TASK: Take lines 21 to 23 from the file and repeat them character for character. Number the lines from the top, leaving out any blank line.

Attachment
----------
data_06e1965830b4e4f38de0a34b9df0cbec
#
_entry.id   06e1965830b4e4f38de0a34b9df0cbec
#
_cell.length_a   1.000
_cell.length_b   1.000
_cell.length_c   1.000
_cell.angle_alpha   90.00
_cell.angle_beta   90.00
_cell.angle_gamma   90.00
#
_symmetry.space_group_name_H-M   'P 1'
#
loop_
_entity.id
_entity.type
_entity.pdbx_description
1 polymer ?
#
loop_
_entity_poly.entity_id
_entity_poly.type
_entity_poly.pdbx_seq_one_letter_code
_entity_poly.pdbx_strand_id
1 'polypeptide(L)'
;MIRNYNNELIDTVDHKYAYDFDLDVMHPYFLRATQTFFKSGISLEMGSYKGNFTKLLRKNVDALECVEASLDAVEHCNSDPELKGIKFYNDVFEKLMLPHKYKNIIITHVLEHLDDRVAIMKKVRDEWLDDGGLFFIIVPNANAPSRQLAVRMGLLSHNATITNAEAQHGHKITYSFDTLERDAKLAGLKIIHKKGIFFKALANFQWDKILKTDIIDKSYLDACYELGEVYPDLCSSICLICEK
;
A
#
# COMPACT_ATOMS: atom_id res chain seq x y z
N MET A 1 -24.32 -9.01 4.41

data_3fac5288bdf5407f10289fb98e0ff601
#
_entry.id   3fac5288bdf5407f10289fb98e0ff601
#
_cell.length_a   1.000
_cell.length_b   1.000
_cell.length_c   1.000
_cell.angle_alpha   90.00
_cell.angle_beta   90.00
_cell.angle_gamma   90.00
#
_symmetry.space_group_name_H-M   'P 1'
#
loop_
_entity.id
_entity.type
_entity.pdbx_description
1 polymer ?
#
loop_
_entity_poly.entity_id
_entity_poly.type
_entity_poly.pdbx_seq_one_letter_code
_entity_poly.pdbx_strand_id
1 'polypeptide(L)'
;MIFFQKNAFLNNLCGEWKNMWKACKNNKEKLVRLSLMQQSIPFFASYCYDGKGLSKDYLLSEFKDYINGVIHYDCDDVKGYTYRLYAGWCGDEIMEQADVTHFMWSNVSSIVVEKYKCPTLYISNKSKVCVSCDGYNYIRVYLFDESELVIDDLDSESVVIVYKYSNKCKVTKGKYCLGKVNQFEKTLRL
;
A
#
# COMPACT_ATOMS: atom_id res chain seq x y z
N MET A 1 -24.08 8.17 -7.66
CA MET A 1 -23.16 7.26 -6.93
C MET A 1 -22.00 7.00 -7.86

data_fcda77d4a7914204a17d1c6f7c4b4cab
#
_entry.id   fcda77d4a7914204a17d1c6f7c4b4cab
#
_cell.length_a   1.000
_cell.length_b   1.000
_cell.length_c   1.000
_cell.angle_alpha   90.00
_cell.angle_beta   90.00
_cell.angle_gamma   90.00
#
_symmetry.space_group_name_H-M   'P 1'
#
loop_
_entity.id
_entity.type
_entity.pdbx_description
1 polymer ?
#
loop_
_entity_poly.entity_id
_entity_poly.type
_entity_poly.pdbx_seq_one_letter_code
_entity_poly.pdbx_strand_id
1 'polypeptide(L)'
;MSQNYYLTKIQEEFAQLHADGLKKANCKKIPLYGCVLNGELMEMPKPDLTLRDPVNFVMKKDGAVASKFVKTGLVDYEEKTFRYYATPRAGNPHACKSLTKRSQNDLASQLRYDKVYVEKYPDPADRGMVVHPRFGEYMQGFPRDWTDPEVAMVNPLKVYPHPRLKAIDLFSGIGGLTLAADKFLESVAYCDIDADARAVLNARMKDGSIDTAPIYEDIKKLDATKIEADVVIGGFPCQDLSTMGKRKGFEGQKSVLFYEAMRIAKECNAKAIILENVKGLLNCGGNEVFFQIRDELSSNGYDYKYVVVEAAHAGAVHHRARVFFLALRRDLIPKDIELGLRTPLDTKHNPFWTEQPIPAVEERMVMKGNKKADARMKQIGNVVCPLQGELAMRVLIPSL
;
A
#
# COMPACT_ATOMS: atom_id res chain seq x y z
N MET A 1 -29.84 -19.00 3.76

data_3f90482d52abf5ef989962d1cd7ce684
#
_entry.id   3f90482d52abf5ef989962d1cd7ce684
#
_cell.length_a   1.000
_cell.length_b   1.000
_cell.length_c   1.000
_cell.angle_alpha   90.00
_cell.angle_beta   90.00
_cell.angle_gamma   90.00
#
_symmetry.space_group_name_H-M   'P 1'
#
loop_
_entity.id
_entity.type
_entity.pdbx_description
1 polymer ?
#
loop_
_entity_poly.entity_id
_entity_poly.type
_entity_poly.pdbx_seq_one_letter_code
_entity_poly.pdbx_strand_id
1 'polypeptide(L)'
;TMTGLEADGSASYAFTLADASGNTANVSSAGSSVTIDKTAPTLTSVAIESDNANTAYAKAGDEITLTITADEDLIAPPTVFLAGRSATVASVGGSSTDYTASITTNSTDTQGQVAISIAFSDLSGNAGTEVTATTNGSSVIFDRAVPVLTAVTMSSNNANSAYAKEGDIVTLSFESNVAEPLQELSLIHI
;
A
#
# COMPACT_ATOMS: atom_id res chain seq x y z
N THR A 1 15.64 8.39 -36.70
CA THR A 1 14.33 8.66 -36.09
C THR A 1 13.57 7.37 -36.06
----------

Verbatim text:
_entity_poly.entity_id
_entity_poly.type
_entity_poly.pdbx_seq_one_letter_code